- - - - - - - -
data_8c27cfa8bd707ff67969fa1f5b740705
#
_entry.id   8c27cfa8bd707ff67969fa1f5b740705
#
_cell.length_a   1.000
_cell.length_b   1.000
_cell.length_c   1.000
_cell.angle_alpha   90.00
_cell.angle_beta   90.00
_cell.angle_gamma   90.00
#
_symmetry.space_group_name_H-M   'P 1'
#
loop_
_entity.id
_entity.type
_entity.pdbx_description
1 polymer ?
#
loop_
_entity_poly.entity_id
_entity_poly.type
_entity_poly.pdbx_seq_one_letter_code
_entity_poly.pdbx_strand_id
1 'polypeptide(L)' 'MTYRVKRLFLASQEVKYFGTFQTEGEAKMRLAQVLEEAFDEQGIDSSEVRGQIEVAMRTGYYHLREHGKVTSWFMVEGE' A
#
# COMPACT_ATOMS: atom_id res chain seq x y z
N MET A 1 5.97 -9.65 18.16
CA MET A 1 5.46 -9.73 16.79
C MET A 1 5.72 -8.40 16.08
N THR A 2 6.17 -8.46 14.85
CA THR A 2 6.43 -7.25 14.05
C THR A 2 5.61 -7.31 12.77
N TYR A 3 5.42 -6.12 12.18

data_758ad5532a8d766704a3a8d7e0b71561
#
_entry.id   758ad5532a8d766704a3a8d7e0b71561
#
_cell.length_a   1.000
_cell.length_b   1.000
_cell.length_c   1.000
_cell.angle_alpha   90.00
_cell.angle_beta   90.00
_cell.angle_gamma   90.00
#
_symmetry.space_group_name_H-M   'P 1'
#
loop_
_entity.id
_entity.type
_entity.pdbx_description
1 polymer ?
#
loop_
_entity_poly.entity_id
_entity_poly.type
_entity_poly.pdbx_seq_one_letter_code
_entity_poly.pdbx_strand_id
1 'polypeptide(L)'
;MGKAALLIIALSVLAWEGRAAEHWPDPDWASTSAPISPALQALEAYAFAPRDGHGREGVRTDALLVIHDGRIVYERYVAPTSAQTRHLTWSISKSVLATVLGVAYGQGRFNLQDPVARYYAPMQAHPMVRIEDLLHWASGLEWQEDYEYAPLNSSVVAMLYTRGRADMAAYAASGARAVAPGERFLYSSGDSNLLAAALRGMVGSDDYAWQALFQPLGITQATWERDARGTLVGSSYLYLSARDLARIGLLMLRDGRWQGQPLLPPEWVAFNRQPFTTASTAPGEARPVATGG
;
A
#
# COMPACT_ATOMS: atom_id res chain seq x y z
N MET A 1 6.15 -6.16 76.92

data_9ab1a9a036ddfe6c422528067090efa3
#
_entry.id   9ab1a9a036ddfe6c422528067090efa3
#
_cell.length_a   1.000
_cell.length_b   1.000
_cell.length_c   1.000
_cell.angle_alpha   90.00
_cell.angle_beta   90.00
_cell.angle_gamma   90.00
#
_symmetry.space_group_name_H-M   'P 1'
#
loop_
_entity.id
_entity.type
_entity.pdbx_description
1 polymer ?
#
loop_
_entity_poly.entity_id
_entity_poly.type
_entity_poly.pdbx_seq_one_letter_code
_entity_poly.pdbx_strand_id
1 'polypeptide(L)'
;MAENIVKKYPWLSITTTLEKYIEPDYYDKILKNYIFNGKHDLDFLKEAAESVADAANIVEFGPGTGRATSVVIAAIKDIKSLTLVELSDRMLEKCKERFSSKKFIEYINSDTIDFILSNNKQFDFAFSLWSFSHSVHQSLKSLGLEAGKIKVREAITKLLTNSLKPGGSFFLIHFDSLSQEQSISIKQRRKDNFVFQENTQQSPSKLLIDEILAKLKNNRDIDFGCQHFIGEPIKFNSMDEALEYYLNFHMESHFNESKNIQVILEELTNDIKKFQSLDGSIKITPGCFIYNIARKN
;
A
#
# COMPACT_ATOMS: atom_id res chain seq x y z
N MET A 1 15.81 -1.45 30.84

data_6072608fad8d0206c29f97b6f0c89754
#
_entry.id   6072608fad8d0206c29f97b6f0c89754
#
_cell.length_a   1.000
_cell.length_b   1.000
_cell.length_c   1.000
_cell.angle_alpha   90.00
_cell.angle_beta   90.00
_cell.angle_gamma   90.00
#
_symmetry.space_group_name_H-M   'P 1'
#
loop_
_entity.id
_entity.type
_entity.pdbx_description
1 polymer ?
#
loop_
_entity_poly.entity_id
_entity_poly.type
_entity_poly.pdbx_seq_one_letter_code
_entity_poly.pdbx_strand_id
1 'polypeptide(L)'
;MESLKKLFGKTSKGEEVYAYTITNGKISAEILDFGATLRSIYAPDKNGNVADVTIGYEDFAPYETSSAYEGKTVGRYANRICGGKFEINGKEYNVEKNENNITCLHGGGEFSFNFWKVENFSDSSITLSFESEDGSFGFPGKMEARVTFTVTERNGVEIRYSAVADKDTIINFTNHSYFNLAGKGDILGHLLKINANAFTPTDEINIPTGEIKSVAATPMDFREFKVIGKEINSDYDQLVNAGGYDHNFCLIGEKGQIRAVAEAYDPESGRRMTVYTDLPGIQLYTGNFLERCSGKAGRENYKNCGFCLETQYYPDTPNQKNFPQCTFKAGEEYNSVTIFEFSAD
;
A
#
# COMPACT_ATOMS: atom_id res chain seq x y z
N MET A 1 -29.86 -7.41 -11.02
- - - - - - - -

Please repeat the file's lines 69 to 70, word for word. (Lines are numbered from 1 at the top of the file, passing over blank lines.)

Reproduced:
#
_cell.length_a   1.000